My life changed dramatically when my parents got divorced when I was 12 years old. My parents had been fighting for years, so this was not a shocker. Still, something inside of me changed. I had never been a stellar student up to this point, but from the moment they separated I started to associate my self-worth with my accomplishments.

This was actually a positive for a while. I received mostly straight As and received leadership positions, such as a costume designer in my high school’s theater company, that I was proud of. I won academic awards every year, which I happily hung up in my room. My self-worth was sky high, and my parents said how proud they were of me.

In university, my health plummeted after I developed an autoimmune disease, which affected my work. I was no longer proud of my grades and struggled to balance a full plate of extracurriculars. When I had to leave to get medical treatment elsewhere, I felt like a failure.

I managed to pick myself up and transferred to a university in New York City. I applied to many different writing fellowships, internships, and constantly sent pitches to publications. Fortunately, I have been accepted for positions and am proud of articles that I have had published.

But, when I don’t receive something or a story does not land, my heart sinks and my self-worth takes a hit. In the journalism industry, rejection is the norm, so I need to work on changing my relationship with myself and not tie my self-worth to success. The problem is, that is easier said than done. I have had this mindset for the past nine years now – a little more than half of my life.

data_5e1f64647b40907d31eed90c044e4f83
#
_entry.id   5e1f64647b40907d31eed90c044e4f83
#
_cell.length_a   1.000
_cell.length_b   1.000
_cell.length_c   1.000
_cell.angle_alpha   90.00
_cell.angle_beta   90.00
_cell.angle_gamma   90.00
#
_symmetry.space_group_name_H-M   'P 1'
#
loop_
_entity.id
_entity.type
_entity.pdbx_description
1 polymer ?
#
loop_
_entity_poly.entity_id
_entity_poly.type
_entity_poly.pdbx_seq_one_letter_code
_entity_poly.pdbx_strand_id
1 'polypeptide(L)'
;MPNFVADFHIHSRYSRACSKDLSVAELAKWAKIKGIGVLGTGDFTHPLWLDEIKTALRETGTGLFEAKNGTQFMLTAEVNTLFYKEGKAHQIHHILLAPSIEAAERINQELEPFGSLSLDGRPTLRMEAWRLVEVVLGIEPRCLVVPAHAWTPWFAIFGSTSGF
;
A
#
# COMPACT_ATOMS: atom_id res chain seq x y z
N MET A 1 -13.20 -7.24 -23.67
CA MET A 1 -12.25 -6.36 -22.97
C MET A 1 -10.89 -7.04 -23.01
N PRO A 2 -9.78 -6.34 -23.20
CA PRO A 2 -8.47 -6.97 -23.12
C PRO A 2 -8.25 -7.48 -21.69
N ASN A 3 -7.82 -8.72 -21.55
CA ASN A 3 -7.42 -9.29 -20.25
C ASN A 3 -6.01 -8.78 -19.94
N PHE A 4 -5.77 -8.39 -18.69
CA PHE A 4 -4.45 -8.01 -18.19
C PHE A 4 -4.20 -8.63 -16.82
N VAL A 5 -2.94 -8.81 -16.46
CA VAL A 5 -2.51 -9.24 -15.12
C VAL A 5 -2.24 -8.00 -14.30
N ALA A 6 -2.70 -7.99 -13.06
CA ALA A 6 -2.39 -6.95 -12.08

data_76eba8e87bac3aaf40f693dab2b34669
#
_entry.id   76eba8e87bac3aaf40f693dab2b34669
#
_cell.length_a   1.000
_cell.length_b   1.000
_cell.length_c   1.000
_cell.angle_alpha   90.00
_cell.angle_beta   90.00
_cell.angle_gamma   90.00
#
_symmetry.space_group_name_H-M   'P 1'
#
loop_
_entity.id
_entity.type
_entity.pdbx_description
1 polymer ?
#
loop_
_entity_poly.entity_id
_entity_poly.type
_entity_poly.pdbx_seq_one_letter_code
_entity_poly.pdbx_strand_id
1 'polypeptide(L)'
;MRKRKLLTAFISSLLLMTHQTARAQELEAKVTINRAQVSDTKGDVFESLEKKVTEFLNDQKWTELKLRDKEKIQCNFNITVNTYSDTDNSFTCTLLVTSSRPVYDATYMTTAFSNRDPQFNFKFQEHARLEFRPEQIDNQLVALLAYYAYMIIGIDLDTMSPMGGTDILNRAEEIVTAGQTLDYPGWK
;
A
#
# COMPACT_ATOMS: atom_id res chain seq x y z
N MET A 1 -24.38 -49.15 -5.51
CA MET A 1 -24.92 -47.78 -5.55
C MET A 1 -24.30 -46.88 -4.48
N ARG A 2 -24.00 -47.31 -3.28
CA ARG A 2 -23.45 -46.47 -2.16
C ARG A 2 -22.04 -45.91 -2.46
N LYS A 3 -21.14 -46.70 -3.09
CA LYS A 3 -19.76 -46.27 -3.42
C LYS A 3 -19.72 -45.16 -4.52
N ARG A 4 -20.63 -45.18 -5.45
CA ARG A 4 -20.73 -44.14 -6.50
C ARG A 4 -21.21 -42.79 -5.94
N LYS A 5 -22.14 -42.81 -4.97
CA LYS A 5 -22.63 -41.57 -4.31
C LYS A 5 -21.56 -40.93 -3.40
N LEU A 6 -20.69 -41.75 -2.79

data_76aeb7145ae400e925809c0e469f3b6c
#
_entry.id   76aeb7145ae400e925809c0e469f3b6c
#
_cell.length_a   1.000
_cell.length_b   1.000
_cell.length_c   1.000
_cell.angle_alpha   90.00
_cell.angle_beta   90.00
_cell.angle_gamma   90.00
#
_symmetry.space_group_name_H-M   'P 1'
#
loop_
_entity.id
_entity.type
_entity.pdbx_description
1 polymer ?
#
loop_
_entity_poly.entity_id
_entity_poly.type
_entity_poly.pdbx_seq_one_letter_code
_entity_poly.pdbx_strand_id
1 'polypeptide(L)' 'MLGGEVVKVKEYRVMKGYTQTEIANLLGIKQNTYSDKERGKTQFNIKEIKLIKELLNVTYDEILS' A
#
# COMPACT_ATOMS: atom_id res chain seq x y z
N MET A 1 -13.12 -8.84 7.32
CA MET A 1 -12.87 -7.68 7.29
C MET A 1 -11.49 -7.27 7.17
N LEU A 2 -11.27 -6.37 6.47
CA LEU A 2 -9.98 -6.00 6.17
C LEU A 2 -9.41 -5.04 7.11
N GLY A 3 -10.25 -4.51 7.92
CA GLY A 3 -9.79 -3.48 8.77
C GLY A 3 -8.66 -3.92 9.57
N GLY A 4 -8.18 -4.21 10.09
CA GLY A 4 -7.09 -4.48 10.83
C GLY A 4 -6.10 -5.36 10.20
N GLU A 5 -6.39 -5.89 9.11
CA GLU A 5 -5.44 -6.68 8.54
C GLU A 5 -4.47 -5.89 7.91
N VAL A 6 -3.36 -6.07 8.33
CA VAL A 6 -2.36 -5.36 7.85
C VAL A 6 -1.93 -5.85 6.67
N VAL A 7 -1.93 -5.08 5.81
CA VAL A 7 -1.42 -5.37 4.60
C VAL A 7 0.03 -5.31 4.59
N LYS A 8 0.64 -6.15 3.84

In the article “Self-Worth: Why You Need to Value Yourself More,” Ashley Fern says that people need “to reinforce [their] positive qualities and actively try to fix [their] negative qualities.” I know I am extremely hard-working, which is very much a positive quality. But, I know I need to practice self-love because I scold myself constantly for “failing.”

Now, I try to catch myself when I realize that I’m on the verge of beating myself up. I try to remind myself that the only thing that matters is that I put effort into everything I do, no matter the outcome. From time to time, I also try to take days off from doing work, which is difficult as an over-achiever. As a chronically ill person, I also am starting to recognize that I need to sleep. This also means I have dropped some responsibilities to get enough sleep.

I am an extremely passionate and hard-working person, and I need to use those qualities to find a solution to unravel my self-worth from my successes and perceived failures. Sure, I should still celebrate my successes, and I sure do. However, I need to stop revolving my life and my energy around trying to achieve goals. I should be happy with myself regardless of whether or not I publish articles, receive certain opportunities or win awards.

  • Julia Métraux

    Julia Métraux is a journalist whose work has appeared in Narratively, The Tempest, BUST, and Briarpatch Magazine.